You've got a situation where an exception occurs for some reason or another. There's really no point going on and you need to start bailing out and rendering the corresponding web error page (this is a web application after all).
Now, to present some information to the end user, you need to somehow get some data to that error page. And to that extent, an exception is a good place to put that data.
Other options are convoluted where one tries to stuff the data in a session context or somewhere that is 'anywhere but the exception'. But why not the exception? It can hold data (be it a message or the type of the exception or any other data that it is wrapping in other situations) and it is present when you are rendering the final response.
Using the exception to hold this data is the perfect place to put such information. It keeps it together, it makes it available to the parts of the application that need it and it clearly shows its intent and responsibility.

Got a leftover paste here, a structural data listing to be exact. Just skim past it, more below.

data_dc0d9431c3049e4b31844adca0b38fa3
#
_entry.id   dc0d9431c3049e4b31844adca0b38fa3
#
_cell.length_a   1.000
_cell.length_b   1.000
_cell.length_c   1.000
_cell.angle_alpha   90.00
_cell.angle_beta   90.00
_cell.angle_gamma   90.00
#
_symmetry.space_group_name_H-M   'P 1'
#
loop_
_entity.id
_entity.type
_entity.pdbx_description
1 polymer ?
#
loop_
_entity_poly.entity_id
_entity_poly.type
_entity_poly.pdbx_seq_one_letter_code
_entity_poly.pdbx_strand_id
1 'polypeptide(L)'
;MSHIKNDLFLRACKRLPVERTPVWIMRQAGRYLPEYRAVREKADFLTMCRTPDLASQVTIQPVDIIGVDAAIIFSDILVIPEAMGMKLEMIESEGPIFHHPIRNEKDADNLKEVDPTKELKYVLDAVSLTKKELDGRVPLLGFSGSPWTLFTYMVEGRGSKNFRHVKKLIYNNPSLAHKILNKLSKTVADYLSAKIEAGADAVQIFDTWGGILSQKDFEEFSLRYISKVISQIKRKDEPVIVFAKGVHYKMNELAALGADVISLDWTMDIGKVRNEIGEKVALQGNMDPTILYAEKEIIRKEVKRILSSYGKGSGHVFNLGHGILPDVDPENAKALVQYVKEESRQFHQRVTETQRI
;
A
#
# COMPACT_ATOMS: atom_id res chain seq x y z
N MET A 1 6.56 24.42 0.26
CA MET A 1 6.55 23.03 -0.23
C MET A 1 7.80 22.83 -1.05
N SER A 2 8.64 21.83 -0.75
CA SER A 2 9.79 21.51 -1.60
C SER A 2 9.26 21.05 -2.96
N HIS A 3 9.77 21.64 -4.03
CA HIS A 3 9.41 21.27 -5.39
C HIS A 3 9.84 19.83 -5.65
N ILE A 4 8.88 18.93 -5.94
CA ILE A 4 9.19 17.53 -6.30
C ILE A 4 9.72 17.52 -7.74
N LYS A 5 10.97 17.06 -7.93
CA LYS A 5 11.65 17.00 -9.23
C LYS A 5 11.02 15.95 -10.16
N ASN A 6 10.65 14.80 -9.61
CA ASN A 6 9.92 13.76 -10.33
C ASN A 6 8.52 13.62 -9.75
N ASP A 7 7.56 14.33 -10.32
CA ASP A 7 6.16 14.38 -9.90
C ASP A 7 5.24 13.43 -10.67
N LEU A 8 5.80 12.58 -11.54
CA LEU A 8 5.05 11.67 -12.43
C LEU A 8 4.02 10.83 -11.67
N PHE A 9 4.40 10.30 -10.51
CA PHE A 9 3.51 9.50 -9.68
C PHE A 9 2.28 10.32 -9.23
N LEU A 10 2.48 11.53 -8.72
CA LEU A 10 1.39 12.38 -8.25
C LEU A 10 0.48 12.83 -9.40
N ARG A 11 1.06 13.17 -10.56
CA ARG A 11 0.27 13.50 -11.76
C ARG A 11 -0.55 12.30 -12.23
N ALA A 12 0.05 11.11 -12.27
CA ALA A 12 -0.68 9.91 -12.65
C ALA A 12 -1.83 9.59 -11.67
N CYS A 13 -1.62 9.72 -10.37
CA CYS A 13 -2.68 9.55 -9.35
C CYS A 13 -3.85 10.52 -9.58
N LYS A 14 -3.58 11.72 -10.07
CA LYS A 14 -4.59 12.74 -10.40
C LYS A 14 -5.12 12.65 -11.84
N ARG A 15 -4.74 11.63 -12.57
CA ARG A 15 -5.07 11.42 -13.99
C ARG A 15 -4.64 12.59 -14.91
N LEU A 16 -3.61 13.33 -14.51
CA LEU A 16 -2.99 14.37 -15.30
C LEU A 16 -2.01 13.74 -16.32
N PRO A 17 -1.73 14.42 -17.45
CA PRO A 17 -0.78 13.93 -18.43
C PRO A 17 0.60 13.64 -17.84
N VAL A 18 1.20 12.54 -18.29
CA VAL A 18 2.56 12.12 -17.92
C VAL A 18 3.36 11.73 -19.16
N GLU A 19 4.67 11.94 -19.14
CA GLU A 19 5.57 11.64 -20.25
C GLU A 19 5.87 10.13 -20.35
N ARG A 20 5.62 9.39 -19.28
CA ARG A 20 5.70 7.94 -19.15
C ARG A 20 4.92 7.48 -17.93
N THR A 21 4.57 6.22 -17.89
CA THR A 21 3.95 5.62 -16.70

Should error pages only take exceptions? That is a bit of a trickier question. And that, it feels a bit awkward in that you are creating an exception object, but not throwing it and instead passing it as an argument. And that has some 'icky' feeling to it, but could be necessary for other parts of the application that aren't presented here.
Other parts of the application may behave specially when exceptions start floating around (like loggers or other cross cutting aspects taking action when an exception is created). But, again, without further information about the architecture this is pure speculation.
I would be tempted to make an interface of an Error (note that this is kind of hand wavy here and may not be applicable to all language paradigms). Then have a specific exception type implement this interface... along with a non-exception object implementing it too. Then have the Error object be sent to the rendering page. This would allow one to create an ErrorException when needed, but also just creating an Error when you don't need an exception.